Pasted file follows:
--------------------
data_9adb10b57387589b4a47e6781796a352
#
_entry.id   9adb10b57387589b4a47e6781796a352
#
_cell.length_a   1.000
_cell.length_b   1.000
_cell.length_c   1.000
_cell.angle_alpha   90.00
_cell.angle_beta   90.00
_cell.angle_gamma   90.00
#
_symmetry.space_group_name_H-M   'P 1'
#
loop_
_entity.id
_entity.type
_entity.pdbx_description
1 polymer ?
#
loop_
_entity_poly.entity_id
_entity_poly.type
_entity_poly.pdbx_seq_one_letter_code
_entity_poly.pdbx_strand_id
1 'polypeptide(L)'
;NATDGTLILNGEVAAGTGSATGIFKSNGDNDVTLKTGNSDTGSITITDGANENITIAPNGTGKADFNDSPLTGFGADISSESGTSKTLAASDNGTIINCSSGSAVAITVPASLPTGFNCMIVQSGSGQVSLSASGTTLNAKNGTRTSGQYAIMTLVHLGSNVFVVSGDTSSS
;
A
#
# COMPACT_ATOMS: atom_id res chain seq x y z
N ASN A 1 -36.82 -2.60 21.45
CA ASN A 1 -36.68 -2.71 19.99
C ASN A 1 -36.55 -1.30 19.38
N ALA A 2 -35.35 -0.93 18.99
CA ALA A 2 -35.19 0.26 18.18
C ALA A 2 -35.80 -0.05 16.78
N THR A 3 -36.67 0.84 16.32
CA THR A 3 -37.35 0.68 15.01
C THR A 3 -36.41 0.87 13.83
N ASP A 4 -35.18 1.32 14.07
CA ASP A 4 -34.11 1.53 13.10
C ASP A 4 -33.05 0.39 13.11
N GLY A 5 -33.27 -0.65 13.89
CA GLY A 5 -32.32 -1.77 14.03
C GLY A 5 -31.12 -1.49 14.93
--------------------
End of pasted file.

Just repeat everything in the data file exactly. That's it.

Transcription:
data_9adb10b57387589b4a47e6781796a352
#
_entry.id   9adb10b57387589b4a47e6781796a352
#
_cell.length_a   1.000
_cell.length_b   1.000
_cell.length_c   1.000
_cell.angle_alpha   90.00
_cell.angle_beta   90.00
_cell.angle_gamma   90.00
#
_symmetry.space_group_name_H-M   'P 1'
#
loop_
_entity.id
_entity.type
_entity.pdbx_description
1 polymer ?
#
loop_
_entity_poly.entity_id
_entity_poly.type
_entity_poly.pdbx_seq_one_letter_code
_entity_poly.pdbx_strand_id
1 'polypeptide(L)'
;NATDGTLILNGEVAAGTGSATGIFKSNGDNDVTLKTGNSDTGSITITDGANENITIAPNGTGKADFNDSPLTGFGADISSESGTSKTLAASDNGTIINCSSGSAVAITVPASLPTGFNCMIVQSGSGQVSLSASGTTLNAKNGTRTSGQYAIMTLVHLGSNVFVVSGDTSSS
;
A
#
# COMPACT_ATOMS: atom_id res chain seq x y z
N ASN A 1 -36.82 -2.60 21.45
CA ASN A 1 -36.68 -2.71 19.99
C ASN A 1 -36.55 -1.30 19.38
N ALA A 2 -35.35 -0.93 18.99
CA ALA A 2 -35.19 0.26 18.18
C ALA A 2 -35.80 -0.05 16.78
N THR A 3 -36.67 0.84 16.32
CA THR A 3 -37.35 0.68 15.01
C THR A 3 -36.41 0.87 13.83
N ASP A 4 -35.18 1.32 14.07
CA ASP A 4 -34.11 1.53 13.10
C ASP A 4 -33.05 0.39 13.11
N GLY A 5 -33.27 -0.65 13.89
CA GLY A 5 -32.32 -1.77 14.03
C GLY A 5 -31.12 -1.49 14.93